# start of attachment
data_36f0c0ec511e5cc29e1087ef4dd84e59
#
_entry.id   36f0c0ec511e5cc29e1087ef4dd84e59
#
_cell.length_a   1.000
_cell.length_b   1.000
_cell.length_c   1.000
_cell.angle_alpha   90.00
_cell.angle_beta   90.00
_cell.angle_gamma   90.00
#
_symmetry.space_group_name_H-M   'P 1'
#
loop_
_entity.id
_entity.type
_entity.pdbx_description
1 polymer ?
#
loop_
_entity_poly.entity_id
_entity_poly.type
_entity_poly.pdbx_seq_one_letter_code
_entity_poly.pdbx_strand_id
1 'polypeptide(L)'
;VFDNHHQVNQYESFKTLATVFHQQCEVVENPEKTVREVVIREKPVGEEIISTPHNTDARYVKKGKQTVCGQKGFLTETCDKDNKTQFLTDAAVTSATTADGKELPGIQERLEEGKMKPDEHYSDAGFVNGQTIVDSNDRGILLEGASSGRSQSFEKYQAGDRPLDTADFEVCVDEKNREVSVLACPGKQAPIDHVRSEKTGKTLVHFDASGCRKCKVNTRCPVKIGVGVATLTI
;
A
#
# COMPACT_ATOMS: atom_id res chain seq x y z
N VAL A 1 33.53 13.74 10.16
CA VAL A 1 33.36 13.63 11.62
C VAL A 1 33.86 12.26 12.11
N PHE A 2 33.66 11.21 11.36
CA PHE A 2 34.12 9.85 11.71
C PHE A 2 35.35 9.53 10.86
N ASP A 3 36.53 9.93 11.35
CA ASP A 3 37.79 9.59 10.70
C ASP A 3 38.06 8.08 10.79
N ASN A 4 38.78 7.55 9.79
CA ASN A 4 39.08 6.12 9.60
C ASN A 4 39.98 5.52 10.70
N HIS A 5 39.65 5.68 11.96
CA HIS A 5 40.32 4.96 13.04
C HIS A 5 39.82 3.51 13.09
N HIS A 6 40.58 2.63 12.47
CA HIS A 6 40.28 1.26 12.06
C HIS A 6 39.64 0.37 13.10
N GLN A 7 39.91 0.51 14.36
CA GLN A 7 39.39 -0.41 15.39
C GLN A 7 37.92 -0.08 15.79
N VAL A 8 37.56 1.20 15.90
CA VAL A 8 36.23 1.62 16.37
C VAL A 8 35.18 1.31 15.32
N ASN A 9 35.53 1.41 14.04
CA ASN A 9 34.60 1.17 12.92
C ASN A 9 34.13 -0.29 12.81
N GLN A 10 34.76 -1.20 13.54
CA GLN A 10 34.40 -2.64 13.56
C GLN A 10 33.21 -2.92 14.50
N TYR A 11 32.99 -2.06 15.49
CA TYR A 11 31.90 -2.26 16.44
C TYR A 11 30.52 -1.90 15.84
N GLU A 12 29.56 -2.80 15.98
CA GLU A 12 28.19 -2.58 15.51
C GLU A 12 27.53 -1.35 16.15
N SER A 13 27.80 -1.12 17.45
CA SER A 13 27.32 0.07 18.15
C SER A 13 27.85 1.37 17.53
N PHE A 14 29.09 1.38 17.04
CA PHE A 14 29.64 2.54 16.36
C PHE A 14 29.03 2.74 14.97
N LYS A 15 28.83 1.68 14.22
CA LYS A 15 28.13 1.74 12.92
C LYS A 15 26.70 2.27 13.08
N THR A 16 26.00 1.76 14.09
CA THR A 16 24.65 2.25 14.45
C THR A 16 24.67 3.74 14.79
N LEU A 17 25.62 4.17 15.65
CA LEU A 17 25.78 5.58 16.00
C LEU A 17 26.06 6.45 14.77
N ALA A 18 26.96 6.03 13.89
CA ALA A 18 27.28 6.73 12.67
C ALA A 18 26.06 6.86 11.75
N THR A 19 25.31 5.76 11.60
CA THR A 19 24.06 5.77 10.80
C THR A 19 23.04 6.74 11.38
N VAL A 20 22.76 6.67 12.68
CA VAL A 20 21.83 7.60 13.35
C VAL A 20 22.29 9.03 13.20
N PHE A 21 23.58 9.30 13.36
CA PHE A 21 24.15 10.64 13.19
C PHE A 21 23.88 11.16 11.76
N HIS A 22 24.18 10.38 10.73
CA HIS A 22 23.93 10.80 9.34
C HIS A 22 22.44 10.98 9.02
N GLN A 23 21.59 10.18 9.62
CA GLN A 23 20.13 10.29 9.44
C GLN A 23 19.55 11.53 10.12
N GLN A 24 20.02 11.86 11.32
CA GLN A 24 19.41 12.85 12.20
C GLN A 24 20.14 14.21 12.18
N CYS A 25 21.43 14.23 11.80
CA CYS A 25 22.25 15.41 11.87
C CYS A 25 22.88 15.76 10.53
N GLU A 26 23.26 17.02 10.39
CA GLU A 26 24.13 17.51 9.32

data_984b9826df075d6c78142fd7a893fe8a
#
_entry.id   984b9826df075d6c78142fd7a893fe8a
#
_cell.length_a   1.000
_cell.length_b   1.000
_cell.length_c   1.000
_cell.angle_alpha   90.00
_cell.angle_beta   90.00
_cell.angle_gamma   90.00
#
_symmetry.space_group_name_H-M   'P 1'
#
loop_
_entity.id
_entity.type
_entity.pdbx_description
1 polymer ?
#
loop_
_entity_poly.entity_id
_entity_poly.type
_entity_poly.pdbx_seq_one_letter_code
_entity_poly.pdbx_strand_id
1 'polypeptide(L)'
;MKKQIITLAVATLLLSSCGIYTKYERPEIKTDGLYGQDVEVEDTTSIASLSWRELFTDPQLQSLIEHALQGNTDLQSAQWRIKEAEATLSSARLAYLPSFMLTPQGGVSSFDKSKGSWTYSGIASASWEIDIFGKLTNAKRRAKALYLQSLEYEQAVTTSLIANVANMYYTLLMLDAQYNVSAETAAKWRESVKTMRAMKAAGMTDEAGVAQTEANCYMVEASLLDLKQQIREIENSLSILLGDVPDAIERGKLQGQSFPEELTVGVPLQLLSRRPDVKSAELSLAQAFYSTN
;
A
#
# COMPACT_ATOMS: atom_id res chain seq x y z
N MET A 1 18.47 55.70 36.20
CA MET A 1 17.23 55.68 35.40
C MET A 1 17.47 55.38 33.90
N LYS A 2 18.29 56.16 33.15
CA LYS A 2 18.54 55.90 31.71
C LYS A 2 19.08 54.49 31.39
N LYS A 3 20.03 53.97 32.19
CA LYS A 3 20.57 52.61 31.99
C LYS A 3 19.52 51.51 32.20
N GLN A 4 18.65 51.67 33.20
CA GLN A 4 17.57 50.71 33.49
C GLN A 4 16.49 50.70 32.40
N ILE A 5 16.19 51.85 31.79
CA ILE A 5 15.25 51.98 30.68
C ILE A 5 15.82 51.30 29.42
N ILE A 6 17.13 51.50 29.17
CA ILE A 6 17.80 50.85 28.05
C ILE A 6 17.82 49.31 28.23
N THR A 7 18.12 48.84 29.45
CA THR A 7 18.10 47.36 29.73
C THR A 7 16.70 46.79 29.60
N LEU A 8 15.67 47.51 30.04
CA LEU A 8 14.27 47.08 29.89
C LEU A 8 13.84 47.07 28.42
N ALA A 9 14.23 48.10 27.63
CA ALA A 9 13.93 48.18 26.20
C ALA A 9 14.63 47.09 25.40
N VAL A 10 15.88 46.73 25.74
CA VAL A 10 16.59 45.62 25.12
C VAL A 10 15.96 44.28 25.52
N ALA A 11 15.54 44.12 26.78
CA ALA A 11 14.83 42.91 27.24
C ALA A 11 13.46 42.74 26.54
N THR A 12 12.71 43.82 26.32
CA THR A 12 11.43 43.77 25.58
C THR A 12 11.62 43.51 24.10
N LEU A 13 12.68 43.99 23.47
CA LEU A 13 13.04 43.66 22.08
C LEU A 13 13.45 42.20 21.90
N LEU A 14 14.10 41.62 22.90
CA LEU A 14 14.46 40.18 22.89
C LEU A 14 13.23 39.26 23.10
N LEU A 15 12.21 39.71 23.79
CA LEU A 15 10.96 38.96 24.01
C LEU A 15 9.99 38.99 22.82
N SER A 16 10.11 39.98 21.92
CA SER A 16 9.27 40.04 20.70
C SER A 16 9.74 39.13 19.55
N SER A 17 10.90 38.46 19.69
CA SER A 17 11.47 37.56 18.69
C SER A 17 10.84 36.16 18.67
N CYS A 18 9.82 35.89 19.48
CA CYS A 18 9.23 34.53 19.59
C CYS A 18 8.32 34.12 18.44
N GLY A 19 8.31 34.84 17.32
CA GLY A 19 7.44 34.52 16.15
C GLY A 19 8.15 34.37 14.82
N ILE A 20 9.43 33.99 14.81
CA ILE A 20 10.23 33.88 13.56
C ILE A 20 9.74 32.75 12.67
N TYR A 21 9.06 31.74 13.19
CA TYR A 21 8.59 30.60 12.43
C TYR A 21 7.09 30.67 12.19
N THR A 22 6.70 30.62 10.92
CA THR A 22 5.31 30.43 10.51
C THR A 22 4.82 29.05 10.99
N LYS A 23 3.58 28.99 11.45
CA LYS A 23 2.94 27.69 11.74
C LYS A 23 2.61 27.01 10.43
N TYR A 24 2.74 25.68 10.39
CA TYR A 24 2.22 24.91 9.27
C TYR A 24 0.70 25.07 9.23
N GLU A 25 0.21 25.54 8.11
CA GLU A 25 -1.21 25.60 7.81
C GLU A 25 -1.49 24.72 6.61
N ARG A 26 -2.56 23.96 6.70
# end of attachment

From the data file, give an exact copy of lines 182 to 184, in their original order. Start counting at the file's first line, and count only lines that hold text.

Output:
C LEU A 15 9.99 38.99 22.82
N SER A 16 10.11 39.98 21.92
CA SER A 16 9.27 40.04 20.70